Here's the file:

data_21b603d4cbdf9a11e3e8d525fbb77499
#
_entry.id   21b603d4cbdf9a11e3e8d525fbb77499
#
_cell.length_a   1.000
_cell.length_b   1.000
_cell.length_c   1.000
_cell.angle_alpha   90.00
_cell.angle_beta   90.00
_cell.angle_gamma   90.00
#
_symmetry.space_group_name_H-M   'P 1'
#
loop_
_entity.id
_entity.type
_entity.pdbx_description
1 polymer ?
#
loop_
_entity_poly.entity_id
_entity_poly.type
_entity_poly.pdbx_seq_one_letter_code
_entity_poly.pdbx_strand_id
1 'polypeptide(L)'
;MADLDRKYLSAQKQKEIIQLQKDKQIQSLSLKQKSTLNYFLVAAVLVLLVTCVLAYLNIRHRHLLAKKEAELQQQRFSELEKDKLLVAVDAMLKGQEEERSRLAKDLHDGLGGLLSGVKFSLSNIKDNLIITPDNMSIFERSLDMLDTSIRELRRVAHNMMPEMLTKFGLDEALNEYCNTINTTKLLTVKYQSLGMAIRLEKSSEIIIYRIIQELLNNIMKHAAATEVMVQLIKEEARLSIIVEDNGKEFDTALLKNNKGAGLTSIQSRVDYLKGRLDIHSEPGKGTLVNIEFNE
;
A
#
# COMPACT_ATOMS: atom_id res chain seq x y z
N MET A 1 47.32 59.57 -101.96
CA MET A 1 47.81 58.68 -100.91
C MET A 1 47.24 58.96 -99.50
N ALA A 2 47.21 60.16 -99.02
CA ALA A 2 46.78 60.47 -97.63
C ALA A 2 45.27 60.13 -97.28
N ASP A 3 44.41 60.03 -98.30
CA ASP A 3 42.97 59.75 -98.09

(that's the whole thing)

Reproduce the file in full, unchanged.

data_21b603d4cbdf9a11e3e8d525fbb77499
#
_entry.id   21b603d4cbdf9a11e3e8d525fbb77499
#
_cell.length_a   1.000
_cell.length_b   1.000
_cell.length_c   1.000
_cell.angle_alpha   90.00
_cell.angle_beta   90.00
_cell.angle_gamma   90.00
#
_symmetry.space_group_name_H-M   'P 1'
#
loop_
_entity.id
_entity.type
_entity.pdbx_description
1 polymer ?
#
loop_
_entity_poly.entity_id
_entity_poly.type
_entity_poly.pdbx_seq_one_letter_code
_entity_poly.pdbx_strand_id
1 'polypeptide(L)'
;MADLDRKYLSAQKQKEIIQLQKDKQIQSLSLKQKSTLNYFLVAAVLVLLVTCVLAYLNIRHRHLLAKKEAELQQQRFSELEKDKLLVAVDAMLKGQEEERSRLAKDLHDGLGGLLSGVKFSLSNIKDNLIITPDNMSIFERSLDMLDTSIRELRRVAHNMMPEMLTKFGLDEALNEYCNTINTTKLLTVKYQSLGMAIRLEKSSEIIIYRIIQELLNNIMKHAAATEVMVQLIKEEARLSIIVEDNGKEFDTALLKNNKGAGLTSIQSRVDYLKGRLDIHSEPGKGTLVNIEFNE
;
A
#
# COMPACT_ATOMS: atom_id res chain seq x y z
N MET A 1 47.32 59.57 -101.96
CA MET A 1 47.81 58.68 -100.91
C MET A 1 47.24 58.96 -99.50
N ALA A 2 47.21 60.16 -99.02
CA ALA A 2 46.78 60.47 -97.63
C ALA A 2 45.27 60.13 -97.28
N ASP A 3 44.41 60.03 -98.30
CA ASP A 3 42.97 59.75 -98.09